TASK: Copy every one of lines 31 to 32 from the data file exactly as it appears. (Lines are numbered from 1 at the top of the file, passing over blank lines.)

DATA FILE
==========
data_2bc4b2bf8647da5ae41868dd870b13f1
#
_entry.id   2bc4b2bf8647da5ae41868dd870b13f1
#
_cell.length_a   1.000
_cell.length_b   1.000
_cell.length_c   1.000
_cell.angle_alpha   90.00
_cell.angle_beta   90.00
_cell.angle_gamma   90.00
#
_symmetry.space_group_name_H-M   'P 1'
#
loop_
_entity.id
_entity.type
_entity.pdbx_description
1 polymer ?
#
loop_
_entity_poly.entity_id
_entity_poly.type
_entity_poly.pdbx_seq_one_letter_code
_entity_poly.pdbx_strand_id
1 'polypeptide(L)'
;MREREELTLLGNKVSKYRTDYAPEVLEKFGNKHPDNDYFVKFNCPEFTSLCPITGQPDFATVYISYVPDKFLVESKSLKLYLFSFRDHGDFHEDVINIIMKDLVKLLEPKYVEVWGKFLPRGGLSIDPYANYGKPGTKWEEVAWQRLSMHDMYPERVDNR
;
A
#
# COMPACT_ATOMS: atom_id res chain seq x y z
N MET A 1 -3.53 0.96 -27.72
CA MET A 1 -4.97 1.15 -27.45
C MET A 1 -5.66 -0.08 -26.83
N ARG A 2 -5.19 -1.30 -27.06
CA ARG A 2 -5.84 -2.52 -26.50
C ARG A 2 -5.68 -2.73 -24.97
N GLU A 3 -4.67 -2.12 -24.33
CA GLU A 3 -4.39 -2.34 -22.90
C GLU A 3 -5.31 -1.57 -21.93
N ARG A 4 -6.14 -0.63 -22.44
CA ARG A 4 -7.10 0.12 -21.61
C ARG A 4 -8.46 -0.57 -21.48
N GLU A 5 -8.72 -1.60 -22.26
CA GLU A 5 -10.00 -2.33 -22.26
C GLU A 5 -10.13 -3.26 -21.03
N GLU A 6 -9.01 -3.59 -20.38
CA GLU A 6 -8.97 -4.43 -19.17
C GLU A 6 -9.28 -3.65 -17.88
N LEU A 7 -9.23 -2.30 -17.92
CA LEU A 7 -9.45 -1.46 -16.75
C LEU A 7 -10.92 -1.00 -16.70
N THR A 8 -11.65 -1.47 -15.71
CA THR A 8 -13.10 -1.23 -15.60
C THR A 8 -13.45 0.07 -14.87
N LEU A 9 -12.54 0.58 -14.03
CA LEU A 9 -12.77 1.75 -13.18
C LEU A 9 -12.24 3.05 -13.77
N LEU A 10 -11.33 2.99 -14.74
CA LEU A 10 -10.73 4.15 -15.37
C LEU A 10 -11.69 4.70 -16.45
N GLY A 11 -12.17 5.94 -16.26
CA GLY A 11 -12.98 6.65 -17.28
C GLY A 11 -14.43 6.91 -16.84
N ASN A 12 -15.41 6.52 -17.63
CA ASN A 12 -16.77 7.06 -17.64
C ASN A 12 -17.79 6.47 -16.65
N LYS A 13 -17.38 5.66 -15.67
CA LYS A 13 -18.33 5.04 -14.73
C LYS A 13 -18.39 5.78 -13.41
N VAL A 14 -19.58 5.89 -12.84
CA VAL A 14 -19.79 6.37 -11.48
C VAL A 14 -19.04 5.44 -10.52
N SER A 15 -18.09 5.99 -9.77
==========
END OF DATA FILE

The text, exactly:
N MET A 1 -3.53 0.96 -27.72
CA MET A 1 -4.97 1.15 -27.45